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O SPAPRER. Un-OFFICIAL ORA OF TE W IN. SUBSCRIPTION: 50 Cents a Month; $5 a Year N. L. OMILLER., ,I
i".. JTanNGi, LOIý ATURDA5( BER 26, 1901. ..N~"
Oil and Developiet Lo., ,
.. " lmStoc_ $__00_000 s Jennings a Louisiana.
is is one of the strongest companies financially there are, or will operate in the Jennings field. .;
are all men of exceptional business ability and its holdings are of the best, consisting of
Lo90aoes, constituting the Big Spring farm, formerly owned by Cooper & Lehman, lying southeast of C
enrings and adjoining the Southern Pacific right of way, making the site unequaled for the speedy and
omical handling of the product. This is a big saving to stockholders. W.o.
The derrick is now being constructed and the contract for drilling is being let. Work will com
mence very shortly. "
A limited number of shares in this company are;
now offered for sale at 50c per share, par value 0.
$1.00. Fully paid and non-assessable.
*.tl LANDS FOR SALE.-About 80 acres adjoining the well site has been subdivided into tracts . *
. ranging from 2* acres up, and are now offered to purchasers at a reasonable price. This is a fine op
; -. portunity to get a splendidly located small tract. .'
OFFICERS.-Dr. E. I. Hall, President, President Citizens Bank. .'
A. iM. Arthur, Vice-President, extensive rice grower and buyer. **4
R. Dahlen, Secretary-Treasurer, a prominent real estate broker.
.t.1Pi DIRECTORS.--J. . Hoffmann, Cashier Citizens Bank; C. A. Lowry, B. C. Andrus, Edd Mor
ris, J. M. Cooper, E. C. French, J. P. Black, Albert Derouen, C. C. Gauthier, '.o
D. Hebert, of Jennings; Hon. T. J. Kernan, Eugene Cazedessus of the Bank of; M.
Baton Rouge, and Col. W. L. Stevens of Baton Rouge, and the officers of the .,.
company. . g
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NATIONAL RICE MILLING CO.
having the Pembroke Mill, Crowley,
and Mill "A" and St. Louis Mills at New Orleans, La.,
being the Best Equipped Mills in the United States,
doing the best work, giving the best returns,
,Are Willing to Buy Rice
Or TOLL MILL at 25 cts Per Barrel.
guaranteeing returns in two weeks from the time
is milled, should patrons so desire.
t ral cash advaneol rice- ~ut in our charge for toll milling.
See oiur presentative,
" A. M. ARTHUR.
A. M. Arthur, Buyer for
National Rice Milling Company.
Office Next Door South of Citizens Bank.
Bring me your samples, sell me your rice
and receive the same old square treatment.
- Itr' Represented in WELSH, by *
HUSKEY & COVERDALE.
" " MO1MS, e
i11,.0- " N.*
The MIll Strike.
Yesterday's Crowley News in
speaking of the strike among the
rice mill employes says:
The strike at the' rice mills
this morning had assumed a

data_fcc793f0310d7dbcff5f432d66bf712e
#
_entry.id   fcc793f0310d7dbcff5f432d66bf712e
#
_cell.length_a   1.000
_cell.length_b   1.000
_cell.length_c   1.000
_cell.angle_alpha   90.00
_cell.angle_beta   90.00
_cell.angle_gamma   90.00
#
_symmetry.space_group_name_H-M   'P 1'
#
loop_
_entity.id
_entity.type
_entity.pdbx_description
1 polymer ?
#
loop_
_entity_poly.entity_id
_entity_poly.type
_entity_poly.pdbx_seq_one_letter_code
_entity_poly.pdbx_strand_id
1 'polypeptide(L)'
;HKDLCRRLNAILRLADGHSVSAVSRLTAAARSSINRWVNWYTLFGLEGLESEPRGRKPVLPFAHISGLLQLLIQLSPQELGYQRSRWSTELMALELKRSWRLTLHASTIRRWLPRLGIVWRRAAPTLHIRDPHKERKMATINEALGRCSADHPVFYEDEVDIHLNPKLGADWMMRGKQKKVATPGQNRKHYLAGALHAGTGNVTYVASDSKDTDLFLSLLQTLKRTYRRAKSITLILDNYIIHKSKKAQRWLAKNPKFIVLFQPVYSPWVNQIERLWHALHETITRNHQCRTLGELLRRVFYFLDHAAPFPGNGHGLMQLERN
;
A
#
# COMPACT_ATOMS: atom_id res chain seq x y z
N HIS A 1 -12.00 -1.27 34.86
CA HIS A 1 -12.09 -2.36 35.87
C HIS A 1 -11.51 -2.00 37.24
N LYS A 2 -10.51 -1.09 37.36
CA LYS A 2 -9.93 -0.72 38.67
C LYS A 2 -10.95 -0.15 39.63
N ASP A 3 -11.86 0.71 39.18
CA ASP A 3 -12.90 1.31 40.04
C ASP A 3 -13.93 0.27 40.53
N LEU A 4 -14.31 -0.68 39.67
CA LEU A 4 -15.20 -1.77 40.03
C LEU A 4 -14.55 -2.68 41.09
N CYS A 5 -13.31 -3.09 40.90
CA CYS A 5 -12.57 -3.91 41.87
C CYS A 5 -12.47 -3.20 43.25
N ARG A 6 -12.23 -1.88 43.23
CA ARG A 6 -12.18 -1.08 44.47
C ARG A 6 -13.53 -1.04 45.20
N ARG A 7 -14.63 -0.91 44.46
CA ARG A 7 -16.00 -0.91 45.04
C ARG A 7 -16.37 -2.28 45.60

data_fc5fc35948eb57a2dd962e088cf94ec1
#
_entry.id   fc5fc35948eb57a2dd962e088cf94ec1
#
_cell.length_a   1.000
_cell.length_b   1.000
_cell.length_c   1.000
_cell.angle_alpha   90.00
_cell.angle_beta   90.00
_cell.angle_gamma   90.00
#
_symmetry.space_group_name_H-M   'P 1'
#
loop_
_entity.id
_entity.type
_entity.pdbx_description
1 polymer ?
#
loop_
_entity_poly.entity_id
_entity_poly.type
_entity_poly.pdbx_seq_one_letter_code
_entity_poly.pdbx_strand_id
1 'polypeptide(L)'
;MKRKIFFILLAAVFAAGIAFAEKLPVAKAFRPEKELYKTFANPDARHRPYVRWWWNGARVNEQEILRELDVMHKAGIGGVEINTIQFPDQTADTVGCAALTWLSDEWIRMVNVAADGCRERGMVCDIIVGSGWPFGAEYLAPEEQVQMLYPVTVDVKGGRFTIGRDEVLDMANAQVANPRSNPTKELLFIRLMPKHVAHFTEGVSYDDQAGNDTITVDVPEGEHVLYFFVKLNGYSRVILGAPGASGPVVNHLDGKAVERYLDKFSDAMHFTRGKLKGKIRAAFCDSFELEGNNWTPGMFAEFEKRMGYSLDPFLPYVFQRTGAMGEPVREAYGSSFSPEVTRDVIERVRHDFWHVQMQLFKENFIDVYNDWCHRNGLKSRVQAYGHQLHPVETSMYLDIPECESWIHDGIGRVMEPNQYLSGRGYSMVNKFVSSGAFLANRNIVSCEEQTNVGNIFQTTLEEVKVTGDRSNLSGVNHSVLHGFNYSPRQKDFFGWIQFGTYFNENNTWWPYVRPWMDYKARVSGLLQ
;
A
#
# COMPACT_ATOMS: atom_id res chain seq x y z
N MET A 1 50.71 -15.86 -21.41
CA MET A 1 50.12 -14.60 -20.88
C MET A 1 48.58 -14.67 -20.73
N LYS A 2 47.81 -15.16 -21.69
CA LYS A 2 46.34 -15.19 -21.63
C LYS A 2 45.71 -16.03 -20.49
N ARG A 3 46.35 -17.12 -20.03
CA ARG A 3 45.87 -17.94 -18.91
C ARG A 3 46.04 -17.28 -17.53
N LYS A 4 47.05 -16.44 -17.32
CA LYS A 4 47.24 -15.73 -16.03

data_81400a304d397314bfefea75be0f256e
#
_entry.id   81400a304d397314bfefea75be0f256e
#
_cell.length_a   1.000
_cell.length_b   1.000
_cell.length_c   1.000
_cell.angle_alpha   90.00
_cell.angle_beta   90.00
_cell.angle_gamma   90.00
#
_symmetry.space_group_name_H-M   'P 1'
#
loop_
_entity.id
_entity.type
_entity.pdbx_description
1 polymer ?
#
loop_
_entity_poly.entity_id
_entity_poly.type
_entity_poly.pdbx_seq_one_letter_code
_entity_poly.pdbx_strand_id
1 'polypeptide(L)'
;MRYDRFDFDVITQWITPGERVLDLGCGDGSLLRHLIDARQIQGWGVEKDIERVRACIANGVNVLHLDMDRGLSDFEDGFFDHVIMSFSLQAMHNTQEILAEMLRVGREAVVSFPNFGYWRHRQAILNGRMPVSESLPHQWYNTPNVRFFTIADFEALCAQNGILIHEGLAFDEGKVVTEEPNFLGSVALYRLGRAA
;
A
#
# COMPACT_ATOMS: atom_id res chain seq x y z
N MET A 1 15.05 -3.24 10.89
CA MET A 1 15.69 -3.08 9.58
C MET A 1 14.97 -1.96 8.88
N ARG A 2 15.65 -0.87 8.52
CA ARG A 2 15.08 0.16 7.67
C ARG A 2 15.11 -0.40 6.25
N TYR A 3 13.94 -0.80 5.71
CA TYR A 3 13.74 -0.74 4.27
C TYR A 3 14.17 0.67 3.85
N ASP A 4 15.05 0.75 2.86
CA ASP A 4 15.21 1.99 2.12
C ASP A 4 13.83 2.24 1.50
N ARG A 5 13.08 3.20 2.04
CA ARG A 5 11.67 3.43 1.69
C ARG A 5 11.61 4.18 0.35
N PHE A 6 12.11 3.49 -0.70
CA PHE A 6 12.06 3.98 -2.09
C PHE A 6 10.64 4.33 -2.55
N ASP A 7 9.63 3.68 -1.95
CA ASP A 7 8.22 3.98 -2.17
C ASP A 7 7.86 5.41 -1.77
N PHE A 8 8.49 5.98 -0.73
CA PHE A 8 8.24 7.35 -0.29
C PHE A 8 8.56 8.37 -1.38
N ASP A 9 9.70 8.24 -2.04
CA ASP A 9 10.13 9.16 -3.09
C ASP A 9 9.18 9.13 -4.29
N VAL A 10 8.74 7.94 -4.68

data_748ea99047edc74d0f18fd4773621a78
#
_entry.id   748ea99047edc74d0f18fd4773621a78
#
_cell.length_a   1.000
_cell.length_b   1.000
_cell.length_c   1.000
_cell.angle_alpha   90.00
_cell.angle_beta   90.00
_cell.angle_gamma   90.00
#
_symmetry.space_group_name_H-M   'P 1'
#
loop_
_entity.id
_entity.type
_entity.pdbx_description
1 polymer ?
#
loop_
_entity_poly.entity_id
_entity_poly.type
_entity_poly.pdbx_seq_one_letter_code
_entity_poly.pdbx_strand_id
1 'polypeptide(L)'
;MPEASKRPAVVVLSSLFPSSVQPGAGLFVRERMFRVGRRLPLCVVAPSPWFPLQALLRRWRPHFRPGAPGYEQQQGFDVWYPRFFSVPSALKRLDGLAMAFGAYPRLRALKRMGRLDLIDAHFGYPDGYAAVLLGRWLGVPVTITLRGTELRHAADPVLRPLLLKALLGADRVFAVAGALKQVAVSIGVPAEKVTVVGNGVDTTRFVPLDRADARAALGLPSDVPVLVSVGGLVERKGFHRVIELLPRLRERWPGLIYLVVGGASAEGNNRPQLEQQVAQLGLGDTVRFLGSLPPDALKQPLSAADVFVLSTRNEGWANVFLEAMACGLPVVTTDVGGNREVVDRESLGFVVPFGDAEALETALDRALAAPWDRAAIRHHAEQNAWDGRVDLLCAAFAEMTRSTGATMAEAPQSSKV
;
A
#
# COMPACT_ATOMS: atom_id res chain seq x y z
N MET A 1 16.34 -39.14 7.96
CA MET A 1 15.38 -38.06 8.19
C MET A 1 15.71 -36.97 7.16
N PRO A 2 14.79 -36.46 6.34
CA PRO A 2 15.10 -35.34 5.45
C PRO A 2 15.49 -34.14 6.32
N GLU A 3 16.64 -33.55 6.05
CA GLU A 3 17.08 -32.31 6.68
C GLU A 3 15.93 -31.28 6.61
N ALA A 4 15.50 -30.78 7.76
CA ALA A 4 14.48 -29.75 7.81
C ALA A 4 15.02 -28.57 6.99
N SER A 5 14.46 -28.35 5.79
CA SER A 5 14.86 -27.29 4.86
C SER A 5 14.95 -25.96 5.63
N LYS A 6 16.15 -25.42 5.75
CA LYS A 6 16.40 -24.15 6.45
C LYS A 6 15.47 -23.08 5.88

somewhat more serious aspect.
At work hour this morning the
railroad tracks were lined with
strikers and all the mills were
without crews except the Nation
One of the new features of the
situation this morning was the
action taken by the negroes.
They did not go out with the
white men yesterday but this
morning they remained out, and
now the work in every depart
ment of the mills is nearly at a
standstill, although rice is still
The white strikers, to the num
ber of about seventy-five met at
the City hall last night and form
ed a temporary organization by
electing a chairman and secre
tary. The meeting was held be
hind closed door.
It was agreed, although the
action was informal, that a ten
hour day be asked for instead of
eleven as was asked in the peti
tion which had been presented to
the mill men. Steps were also
taken toward the formation of
a union. The secretary was in
structed to place an advertise
ment in New Orleans daily pap
ers requesting laboring men to
keep away from Crowley while
the strike was on. Another
meeting will be held tonight and
it is expected that the permanent
organization of a union will be
effected at tonight's meeting.
About tvnenty-five men came
in from New Orleans yesterday
on the evening train, but upon
learning the situation, agreed to
keep away from the mills.
There was arumoronthestreet
that a crowd of Italians and neg
roes are to arrive here tonight,
to take the place of the strikers.
At a meeting of the men who1
are out, held this afternoon at
the city hall, a contract and peti
tion was signed by all the men
and will be presented to the mill
owners, for signing. It calls for
the reinstatement of the men
and an eleven hour day for the
balance of the milling season.
A, t three o'clock the men went
into executive session to decide
upon a permanent organization.
igGlassware at the Fair
HIS -CASE1 1I
* VERY CLEAR
Admiral Schley Continues His
Testimony, and Adds to
Washington, D. C., Oct. 25.
"If they could have shot as well
as we did they would have gotten
As he uttered this sentence to
day Admiral Schley was in the
midst of a description of the bat
tie of Santiago. He had described
the Brooklyn and the Spanish
ships as being sheets of flame,
with the Oregon hastening to the
Brooklyn's assistance as the lat
ter vessel fought four of the ene
my's ships. It was the critical
and most exciting moment of
Admiral Schley went upon the
stand at 11:30 and spoke con
tinuously, with the exception of
the usual recess, until shortly
before 4 o'clock, when the ses
The adjournment 20 minutes
in advance of the usual time was
due to the fact that the admiral's
throat had become somewhat
sensitive as a result of his con
tinuous talking on Thursday and
At the time of adjournment
Admiral Schley was oeing made
acquainted with various con
versations and assertions in
cluded in the testimony of wit
nesses who had appeared against
him, and was refuting them in
positive language. One of these
was the alleged colloquy for
which Lieutenant Commander
Hodgson was at first quoted as
authority. and which he after
ward denied, in which Admiral
Schley was reported aq saying,
"Damn the Texas." Another
denial concerned the remark at
tributed to him by Major Wood